James Rogers <firstname.lastname@example.org> writes:
> This list has totally lost its perspective. As extropians, who *do* have a
> long-term agenda last I checked, there are two ways to address this
> particular threat, a threat that is far more complicated than any simple
> analysis will solve anyway. The first way is to eliminate it in an
> offensive fashion, actively destroying it so that it has minimal ability to
> damage us. The second is a defensive mode, minimizing the ability of the
> threat to harm us if it chooses to engage us. But like in so many things,
> reality decides these things for us by and large.
You make some good points except for one thing. We are not just *extropians*.
We are also people who are justifiably upset, concerned and intent on making
some sense out of what is happening. In the process we will, among other
things, play amateur analyst and amateur general and amateur diplomat attempting
to make sense of it all. This is not a total waste. It is one way of seeing
multiple aspects of the situation and coming to some grips with it. It
probably is a waste and a large one to tell people they should not do this
because they are *extropians* or for any other reason. This is a community and
the community is reeling a bit like a lot of communities. Helping it find
its grounding in the kind of community it is is certainly good. Dunning it
for reeling isn't.
> The reality is that extropians have no real business discussing offensive
> measures because, quite frankly, extropians have negligible impact on the
> massive engine of inertia that is government policy, particularly with
> issues like this. The world turns as the world turns. Offering platitudes
> as to who/what/when/where should be attacked in the Middle East is nothing
> more than emotional masturbation, and offers nothing constructive that could
> be construed as defending an extropian future. I could get this on a dozen
> other sites, and the quality would be better in some cases. There *is* some
> causality at work here; if extropians actually had something of substantial
> value to add in this regard then they might also be in a position to
> influence it. But from where I sit, we are often indistinguishable from a
> high-rise yuppie or a trailer park yokel, value-wise.
What, you expect us all to be in super-genius mode in every aspect of our
communications even in areas we are not specialists in but that have just
intruded big-time into our lives? Who the heck are you to put down people
> Which leads me to my second point: hunkering down and spending our time on
> things that matter. If we can agree that as individuals and as a group we
> can not effectively and rationally attack this particular threat to an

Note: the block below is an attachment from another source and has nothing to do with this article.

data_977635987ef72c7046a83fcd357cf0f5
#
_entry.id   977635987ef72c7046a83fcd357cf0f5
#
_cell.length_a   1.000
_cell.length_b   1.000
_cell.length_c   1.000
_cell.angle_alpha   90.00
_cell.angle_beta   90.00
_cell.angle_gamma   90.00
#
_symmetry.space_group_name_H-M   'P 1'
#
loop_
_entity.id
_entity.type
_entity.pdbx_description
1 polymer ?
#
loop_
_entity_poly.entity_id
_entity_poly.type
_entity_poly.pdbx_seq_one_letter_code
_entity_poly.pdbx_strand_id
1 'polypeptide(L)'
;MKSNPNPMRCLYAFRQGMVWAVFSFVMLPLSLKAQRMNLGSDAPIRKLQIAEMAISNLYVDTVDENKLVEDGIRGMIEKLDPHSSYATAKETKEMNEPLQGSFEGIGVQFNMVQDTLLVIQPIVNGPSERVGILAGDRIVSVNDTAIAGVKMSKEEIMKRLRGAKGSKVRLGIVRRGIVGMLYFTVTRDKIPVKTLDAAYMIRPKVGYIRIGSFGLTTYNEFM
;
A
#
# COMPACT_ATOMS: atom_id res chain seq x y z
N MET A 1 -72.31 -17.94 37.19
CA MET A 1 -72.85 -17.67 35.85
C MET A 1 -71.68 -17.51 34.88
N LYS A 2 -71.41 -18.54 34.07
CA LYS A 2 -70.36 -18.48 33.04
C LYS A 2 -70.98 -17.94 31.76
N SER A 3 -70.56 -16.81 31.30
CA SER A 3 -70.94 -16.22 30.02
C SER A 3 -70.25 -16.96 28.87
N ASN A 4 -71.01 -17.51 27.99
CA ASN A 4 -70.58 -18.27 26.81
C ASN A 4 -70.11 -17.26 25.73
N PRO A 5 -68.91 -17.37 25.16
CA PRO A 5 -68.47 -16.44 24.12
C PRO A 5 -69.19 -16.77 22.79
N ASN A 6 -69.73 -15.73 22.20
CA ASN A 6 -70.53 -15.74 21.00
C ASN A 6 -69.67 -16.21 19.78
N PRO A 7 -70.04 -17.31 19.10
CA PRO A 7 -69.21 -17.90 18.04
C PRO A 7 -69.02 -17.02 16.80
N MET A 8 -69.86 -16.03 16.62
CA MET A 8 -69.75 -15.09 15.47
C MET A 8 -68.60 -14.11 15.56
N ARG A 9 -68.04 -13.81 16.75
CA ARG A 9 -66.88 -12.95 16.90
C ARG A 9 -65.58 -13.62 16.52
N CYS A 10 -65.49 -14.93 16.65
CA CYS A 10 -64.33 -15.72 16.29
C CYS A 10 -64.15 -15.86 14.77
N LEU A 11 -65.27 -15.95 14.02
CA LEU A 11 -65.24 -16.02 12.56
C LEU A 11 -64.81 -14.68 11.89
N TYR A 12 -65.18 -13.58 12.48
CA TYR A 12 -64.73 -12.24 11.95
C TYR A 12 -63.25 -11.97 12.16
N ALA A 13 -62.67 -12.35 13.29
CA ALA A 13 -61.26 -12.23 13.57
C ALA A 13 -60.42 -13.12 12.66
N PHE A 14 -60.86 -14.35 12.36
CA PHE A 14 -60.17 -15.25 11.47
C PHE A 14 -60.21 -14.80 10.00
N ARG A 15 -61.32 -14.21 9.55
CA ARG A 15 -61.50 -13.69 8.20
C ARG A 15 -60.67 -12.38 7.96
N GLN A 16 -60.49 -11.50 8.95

> extropian future, then it is imperative that we think of how to accomplish
> our goals in the shadow of great threats (and the forces that counter them)
> for which we have limited preemptive offensive capabilities. And by
> "rationally", I mean taking a long-term view with your ultimate goals in
> mind. This is a far more constructive approach for a number of reasons.
> First of all, it is relatively easy for an individual to ensure their
> survival and the perpetuation of their goals. Second, the passive nature of
> these measures take little focus away from our primary goals. Third,
> security and safety is a network effect; the people around you are safer for
> your individual effort and may reciprocate.
Please explain to me how I can reach my goals if the internet is turned into
high security no-hacker land, open source software is all but outlawed, the
very computer hardware enforces the most brain-dead of IP laws, the government
sees everything I write, say and do 24x7 and other nasty possible reactions
to 9/11. Some of what is likely in the near and long-term as fallout can
have a very large effect on my work and on the work of most of us here.
Explain how we can turn our backs effectively on the world and work to
create our "philosopher's stone" be it AI, SI, MNT or whatever and expect
to actually be able to have any result be a real improvement in that real
world we have studiously ignored?
> My last and most important point is that extropians are in the business of
> creating the ultimate trump cards, technologies that can permanently render
> the threats we are facing obsolete. There are escalating issues and
> competing forces today which threaten to severely blunt our goals, thereby
> rendering us helpless to stop even greater threats than those which most
> people think about. The endgame is upon us, and we are in a race against
> those that would stop us; if we fail or even slow down too much, we will die
> eventually. My goal in surviving isn't to survive another day, but to win
> the game.
Perhaps "winning the game" is the game to paraphrase an old saying about beating
the system. I have asked this before here and not received a very satisfactory
answer. Exactly why do we believe that our goals, our endgame, is the
one that should and must win and that we must make sure it does regardless
of what the people at large want or even know about? In a way we are trying
to sneak in our "final solution" as a fait accompli. On the one hand it looks
beautiful and obvious. On the other, most of us admit that we have no idea
whether it will mean we all "win" or whether we all simply become obsolete
and are wiped out of existence. Yet we should be gung-ho to produce this
whatever-it-is and whatever-it-does-to-us. Well, life is not something
that begins only after the Singularity.
This archive was generated by hypermail 2b30 : Fri Oct 12 2001 - 14:40:52 MDT